Twenty-two people have been killed and more than 100 injured in shootouts between rival people trafficking gangs in Libya over the last week, an intergovernmental agency has said.
The victims are believed to be migrants rather than gang members, as they were sub-Saharan Africans, International Organization for Migration spokesman Joel Millman told reporters at a press briefing in Geneva, Switzerland, Reuters has reported.
Citing figures from his colleagues in Libya, Millman said the deaths are in addition to the 140 bodies found washed up on Libyan shores so far this year.
The migration route from Libya to Italy has seen a surge of people this year, following the success of the European Union (EU), working jointly with Turkey, in stifling the migrant flow into Greece.
The more westerly route has seen a 50 per cent increase in the number of migrants setting off by boat to Italy this year. This is driven in part by EU and NGO rescue operations acting as a draw for migrants as they appear to offer a safety net for those making the crossing.
Perversely, the rate of deaths at sea has consequently risen as the smugglers, reliant on European rescue vessels to carry their human cargo, are willing to use ever less sea-worthy craft to ferry migrants northwards.
Italy has reacted by vowing to return those who do not qualify for asylum – with or without their consent.
“This is creating all kinds of activity in the smuggling industry, and apparently that activity has reached the level of violent shootouts that left 22 killed in the last couple of days,” Millman said.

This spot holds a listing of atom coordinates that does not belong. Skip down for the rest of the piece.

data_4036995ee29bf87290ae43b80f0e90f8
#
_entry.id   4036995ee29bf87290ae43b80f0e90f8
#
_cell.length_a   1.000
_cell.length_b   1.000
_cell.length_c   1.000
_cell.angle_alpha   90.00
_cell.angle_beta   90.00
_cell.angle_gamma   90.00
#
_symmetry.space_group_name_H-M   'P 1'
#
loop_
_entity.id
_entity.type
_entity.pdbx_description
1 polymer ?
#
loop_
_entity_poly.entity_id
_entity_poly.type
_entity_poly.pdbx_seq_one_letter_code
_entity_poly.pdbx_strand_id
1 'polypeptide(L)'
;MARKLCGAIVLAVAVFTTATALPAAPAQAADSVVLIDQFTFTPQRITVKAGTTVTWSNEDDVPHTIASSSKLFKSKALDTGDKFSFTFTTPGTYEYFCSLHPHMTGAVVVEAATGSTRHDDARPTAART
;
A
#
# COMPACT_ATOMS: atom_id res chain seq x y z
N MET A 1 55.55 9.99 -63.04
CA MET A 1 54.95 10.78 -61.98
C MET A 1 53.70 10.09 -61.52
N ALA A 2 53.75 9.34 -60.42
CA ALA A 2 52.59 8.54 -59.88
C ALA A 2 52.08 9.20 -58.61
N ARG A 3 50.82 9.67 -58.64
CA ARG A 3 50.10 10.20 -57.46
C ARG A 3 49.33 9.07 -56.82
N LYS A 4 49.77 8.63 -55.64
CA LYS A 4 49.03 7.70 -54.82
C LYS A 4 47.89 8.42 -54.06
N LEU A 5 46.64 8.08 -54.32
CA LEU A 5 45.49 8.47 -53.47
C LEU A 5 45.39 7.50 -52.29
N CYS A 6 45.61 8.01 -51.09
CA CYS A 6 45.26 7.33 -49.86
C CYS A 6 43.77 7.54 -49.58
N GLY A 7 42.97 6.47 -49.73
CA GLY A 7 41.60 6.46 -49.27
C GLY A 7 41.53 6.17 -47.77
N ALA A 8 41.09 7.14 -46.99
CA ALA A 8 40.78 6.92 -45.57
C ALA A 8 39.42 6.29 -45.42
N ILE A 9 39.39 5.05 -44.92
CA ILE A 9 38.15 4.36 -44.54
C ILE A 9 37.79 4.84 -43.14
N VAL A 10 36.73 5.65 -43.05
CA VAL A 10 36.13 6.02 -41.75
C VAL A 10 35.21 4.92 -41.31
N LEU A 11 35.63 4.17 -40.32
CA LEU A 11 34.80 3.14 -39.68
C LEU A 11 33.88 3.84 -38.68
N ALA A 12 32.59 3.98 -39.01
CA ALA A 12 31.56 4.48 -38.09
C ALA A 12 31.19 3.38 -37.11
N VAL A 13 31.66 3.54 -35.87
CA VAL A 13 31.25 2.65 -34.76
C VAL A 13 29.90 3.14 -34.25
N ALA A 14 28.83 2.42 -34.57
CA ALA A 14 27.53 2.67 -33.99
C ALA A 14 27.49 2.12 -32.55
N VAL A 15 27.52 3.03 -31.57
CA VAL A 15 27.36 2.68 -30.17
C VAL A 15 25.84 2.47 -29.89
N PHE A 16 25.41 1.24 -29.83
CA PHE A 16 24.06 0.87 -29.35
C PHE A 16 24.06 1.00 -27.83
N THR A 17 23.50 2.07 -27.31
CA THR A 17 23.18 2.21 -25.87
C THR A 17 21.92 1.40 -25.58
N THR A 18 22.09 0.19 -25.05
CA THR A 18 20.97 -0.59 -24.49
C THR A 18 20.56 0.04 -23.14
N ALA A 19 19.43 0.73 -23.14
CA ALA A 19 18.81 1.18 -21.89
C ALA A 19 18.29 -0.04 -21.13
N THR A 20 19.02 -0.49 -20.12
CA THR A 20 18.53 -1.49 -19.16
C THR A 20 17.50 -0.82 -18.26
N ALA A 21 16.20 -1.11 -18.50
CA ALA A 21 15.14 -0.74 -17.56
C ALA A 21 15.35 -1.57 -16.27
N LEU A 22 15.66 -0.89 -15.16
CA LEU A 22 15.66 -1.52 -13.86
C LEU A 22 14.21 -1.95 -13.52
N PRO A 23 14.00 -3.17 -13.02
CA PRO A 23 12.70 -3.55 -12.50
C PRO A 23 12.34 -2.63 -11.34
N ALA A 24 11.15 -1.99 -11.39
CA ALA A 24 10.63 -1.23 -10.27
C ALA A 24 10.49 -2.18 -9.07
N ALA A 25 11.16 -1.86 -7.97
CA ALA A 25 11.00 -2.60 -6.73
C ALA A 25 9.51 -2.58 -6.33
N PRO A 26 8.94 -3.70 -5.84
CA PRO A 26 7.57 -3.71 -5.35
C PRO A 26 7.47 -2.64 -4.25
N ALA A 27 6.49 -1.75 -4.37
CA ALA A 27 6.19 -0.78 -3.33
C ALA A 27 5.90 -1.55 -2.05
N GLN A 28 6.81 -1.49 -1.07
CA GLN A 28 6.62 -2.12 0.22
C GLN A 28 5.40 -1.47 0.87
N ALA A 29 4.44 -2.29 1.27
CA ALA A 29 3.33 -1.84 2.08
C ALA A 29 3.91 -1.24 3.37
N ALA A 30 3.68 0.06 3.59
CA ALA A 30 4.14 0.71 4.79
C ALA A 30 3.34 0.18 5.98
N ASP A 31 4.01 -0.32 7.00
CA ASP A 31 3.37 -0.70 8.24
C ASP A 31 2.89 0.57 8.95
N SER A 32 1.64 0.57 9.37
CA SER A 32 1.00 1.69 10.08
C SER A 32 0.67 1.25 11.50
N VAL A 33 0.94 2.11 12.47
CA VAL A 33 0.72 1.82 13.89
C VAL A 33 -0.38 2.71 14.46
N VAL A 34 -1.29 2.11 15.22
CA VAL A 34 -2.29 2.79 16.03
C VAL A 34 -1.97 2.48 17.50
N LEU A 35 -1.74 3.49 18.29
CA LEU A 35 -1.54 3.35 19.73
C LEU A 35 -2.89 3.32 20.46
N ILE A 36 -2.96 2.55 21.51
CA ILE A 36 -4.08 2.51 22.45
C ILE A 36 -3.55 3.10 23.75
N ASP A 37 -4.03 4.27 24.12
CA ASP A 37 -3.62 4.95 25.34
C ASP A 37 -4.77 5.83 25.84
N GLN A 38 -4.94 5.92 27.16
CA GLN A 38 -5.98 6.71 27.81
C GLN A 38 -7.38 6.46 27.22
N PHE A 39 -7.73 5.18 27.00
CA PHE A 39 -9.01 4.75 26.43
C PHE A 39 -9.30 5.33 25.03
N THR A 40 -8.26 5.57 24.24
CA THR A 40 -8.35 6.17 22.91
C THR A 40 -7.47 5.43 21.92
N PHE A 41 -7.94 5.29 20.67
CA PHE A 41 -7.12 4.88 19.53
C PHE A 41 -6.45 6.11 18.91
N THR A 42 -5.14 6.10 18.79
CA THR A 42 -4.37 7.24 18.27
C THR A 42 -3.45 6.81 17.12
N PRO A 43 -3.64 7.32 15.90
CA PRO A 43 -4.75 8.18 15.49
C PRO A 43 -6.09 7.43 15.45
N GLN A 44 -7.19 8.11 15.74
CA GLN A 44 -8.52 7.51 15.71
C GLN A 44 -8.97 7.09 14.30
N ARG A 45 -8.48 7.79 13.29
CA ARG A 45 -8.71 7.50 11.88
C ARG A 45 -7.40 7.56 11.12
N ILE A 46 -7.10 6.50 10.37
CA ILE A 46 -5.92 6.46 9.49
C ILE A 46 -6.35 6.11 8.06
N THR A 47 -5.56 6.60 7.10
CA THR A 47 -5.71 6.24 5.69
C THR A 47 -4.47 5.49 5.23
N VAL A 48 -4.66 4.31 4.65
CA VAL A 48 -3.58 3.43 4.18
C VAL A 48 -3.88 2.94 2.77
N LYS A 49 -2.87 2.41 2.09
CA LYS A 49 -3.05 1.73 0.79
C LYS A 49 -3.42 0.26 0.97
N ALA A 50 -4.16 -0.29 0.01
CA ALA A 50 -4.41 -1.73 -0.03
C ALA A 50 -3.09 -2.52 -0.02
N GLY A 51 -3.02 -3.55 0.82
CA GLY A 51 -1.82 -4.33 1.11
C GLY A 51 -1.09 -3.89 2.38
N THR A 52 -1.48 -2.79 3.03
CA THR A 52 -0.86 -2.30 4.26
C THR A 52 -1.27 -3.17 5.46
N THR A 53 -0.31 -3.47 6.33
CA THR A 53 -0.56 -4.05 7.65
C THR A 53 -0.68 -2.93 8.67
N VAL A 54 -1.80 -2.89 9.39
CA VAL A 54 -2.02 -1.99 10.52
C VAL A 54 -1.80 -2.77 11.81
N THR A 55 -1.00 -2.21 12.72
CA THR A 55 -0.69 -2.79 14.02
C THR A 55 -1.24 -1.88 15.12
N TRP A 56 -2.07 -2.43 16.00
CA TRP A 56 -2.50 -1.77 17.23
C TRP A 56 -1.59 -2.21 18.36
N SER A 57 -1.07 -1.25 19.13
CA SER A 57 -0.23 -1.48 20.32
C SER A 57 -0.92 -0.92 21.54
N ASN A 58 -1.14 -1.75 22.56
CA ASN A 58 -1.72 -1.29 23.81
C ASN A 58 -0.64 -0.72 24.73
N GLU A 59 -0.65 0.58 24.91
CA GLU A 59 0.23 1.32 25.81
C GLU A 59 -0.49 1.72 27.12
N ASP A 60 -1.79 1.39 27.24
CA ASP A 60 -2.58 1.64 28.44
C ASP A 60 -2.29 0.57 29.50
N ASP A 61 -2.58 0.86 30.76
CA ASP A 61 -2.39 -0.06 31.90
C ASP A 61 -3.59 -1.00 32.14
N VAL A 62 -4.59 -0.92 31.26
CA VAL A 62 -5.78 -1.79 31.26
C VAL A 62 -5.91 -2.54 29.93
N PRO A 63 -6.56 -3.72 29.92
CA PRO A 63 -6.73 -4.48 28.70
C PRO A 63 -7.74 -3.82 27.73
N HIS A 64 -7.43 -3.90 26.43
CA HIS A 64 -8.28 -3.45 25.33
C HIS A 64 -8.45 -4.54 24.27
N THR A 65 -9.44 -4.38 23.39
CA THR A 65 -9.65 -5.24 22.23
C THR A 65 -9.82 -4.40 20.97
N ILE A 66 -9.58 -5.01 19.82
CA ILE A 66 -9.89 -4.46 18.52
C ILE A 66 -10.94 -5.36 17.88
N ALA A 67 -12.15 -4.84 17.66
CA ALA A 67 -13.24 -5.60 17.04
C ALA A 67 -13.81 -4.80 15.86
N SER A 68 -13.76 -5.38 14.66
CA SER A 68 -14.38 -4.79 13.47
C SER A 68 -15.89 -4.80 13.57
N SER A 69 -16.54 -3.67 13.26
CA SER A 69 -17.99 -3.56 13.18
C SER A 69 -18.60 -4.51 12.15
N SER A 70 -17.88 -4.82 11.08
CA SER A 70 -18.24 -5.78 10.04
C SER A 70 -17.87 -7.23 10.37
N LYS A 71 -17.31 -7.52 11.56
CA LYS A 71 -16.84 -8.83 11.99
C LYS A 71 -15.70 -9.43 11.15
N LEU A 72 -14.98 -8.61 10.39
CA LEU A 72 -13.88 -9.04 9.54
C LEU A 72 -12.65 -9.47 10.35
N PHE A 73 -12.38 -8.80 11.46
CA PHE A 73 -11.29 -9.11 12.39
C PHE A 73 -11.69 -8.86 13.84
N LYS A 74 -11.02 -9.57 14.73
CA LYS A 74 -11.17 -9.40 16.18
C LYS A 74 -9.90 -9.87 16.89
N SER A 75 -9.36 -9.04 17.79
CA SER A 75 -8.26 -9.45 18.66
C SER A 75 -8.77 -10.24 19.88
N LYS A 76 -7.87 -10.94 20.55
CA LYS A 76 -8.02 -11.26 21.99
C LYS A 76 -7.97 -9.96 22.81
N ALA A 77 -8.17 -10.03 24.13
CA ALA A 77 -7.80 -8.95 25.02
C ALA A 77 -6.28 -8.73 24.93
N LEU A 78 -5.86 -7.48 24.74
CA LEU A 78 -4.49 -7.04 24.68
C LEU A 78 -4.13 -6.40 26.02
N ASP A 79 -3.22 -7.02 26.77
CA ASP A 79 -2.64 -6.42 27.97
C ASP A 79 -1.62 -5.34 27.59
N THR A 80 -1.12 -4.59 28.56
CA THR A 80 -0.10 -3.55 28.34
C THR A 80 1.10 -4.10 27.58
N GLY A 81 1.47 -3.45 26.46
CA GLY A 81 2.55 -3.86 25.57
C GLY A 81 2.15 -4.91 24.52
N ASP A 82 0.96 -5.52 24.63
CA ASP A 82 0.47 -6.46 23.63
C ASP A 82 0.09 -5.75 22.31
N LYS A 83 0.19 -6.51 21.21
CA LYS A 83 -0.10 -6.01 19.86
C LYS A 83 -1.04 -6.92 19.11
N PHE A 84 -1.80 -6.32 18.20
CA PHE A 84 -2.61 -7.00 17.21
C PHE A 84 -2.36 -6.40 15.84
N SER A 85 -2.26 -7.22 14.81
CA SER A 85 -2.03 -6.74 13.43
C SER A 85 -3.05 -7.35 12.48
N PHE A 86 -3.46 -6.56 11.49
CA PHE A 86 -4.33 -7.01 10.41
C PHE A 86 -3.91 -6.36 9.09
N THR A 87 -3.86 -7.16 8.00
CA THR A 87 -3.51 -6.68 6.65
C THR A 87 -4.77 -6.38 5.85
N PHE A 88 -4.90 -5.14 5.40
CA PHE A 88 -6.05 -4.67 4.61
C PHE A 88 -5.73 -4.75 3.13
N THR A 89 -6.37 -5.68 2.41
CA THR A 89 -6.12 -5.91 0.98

The deaths come just weeks after the bodies of 74 migrants were washed ashore in Libya, apparently after the engine in their inflatable dinghy was stolen. All but three of the migrants were men. Some of the bodies were still inside the boat.
According to Millman, a local staff member had reported that “traffickers came and removed the engine from the boat and left the craft adrift”.
“This is not only a horrible number of deaths in one incident, but it strikes us as something that we haven’t really seen much of, which is either deliberate punishment or murder of migrants,” he said.
Libya has struggled to remain intact since the death of Colonel Muammar Gaddafi in 2011. More than 1,700 militias are now vying for territory, including Islamic State which is believed to count between 5,000 and 8,000 fighters in the country among its ranks.